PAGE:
The “Got-In-By-The-Skin-Of-Our-Teeth” Hawks drew the league’s best record holding Vancouver Canucks, who may have a bit of a chip on their shoulder as they had been ousted from the playoffs the previous two seasons at the hands of the good guys from Chicago.  The Canucks have been a well oiled machine all year and the Hawks were still figuring out who plays best with whom.  Not the ideal situation for playoff hockey.

The first three games went about as well as you might think.  The Canucks came out physical and knocked the Hawks all over the rink in Game 1 getting Luongo a shutout in the process.  The Hawks then tried to get tough and play physical in Game 2, but Vancouver switched tactics and played a fast, technically sound style that the Hawks again were not prepared for and were left grasping for straws.  By Game 3, I’m not sure the Hawks knew what to expect as embodied by Brent Seabrook getting blindsided by Raffi Torres behind his own net.  That hit jarred more than Seabrook’s medulla oblongata, it rattled the entire city of Chicago as our conquering heroes of the season before showed every sign of being mere mortals on their way to an early and disgraceful exit.  Fortunately, the hit also appeared to inject air on the fire below the Hawks that many (this writer included) had assumed had already been extinguished.

With Seabrook out, Dave Bolland returned from a 19 game absence due to his own head injury, and the team came alive.  Now whether it was just Bolland being re-inserted in the lineup, another fired up rant from Captain Serious (rumored), or just the law of the jungle, the Hawks came out flying in Game 4 winning7-2.  Bolland lit the lamp and the Semen Twins didn’t.  Sharp, Kane, and Keith found their way onto the score sheet as well.  Roberto Luongo found his way onto the bench after allowing his 6th goal.  At the very least it was a thank you to the fans in Chicago, one last reason to roar this year and a solid “we’ll get ‘em next year.”  At best, we may just have ourselves a series now because if we can win Game 5, and then Game 6 would be back in Chicago and…  Well, at least that was the logic around the water cooler, but at least it was a conversation being held about hockey again.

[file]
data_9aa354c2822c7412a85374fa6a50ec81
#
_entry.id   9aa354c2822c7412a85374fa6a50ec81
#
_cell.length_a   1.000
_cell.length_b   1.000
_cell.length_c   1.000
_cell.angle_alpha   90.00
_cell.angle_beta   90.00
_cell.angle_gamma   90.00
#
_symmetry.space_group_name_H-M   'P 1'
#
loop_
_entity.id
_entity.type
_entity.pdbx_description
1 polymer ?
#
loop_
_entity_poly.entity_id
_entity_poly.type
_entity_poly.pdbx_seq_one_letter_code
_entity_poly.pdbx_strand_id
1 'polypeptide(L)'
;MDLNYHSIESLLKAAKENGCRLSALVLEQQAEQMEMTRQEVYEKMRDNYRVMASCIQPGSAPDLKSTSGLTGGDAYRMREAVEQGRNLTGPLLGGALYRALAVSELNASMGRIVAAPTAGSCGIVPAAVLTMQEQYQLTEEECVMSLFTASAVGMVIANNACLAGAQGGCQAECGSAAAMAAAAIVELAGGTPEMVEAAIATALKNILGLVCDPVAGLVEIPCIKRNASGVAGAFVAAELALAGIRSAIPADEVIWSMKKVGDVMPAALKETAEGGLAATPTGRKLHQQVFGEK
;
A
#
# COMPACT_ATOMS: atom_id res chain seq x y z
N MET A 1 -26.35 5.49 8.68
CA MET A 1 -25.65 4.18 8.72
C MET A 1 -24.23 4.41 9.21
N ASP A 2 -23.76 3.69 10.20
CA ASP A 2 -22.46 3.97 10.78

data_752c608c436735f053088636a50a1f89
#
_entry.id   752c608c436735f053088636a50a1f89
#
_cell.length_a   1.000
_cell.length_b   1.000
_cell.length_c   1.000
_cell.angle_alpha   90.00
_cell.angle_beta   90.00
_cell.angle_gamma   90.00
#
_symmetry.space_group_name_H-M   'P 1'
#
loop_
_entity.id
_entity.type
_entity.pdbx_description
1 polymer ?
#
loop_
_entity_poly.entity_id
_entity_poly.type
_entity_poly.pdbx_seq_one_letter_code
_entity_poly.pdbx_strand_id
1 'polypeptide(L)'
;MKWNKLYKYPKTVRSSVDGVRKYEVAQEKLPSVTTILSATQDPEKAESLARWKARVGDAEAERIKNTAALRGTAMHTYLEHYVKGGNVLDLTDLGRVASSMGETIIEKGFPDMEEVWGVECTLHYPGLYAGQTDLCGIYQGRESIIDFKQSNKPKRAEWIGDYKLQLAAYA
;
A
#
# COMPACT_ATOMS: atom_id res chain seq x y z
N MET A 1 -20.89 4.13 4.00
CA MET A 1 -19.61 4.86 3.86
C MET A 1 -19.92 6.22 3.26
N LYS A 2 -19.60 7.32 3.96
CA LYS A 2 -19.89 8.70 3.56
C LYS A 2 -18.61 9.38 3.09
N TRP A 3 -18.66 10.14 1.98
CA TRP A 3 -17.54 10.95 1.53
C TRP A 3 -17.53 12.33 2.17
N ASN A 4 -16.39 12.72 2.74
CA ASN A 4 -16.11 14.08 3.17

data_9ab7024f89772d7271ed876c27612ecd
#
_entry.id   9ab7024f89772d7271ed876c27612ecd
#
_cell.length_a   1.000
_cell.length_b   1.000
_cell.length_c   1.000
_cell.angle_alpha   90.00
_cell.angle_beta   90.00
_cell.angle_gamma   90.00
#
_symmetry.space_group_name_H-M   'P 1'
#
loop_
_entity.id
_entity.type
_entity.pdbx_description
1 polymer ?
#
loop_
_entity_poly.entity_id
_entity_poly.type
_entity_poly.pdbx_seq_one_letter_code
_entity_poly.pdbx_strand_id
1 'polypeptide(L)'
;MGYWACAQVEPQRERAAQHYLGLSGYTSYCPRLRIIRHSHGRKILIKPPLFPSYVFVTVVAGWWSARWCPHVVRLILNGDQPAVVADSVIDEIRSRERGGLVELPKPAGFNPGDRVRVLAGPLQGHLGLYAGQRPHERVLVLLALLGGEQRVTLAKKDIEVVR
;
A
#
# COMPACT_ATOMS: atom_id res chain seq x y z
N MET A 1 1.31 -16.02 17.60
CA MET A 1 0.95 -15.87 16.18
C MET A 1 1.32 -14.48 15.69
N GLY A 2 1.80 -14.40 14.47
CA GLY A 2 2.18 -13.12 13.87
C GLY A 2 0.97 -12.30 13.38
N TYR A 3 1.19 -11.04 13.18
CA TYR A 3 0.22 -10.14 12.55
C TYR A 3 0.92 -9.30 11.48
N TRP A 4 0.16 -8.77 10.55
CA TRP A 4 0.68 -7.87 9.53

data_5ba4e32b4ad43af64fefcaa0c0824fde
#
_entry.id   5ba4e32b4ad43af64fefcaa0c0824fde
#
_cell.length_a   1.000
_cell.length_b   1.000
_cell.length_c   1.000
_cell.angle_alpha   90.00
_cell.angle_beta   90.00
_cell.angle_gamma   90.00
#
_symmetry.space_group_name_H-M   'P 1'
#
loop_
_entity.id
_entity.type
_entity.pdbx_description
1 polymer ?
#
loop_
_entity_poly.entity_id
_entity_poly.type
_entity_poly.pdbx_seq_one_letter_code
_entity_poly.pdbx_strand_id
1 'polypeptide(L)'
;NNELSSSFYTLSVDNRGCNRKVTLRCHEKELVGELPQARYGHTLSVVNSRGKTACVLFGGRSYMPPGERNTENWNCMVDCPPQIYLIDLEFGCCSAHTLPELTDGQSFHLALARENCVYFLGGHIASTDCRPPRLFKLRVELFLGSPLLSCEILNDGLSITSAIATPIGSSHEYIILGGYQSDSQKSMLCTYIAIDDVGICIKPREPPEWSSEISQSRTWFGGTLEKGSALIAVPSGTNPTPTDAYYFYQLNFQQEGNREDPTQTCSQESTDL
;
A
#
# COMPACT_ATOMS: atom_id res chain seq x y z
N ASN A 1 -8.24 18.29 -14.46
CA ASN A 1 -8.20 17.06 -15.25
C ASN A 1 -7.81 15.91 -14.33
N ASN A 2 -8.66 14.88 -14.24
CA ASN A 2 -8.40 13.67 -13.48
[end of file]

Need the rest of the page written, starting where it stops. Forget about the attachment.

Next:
Game 5 means a trip back to Vancouver, the lowly Eight Seed got their token win at home (a lá the Pacers) but it’s time for the natural balance to take over once again.  Needless to say all the pundits saw the ensuing 5-0 shellacking coming… wait, what?  The Hawks were on the ‘5’ end of that score?  Corey Crawford, the kid who’s been in the organization for five years and couldn’t beat out Cristobal Huet last season, just pitched a shutout in Vancouver, in an elimination game, in the face of $10 million a year Luongo (who caught the end of the game from the bench yet again)?  Damn straight he did.  This is the team I love.  These are the worldbeaters that have a Stanley Cup to defend.  This is what playoff hockey is all about.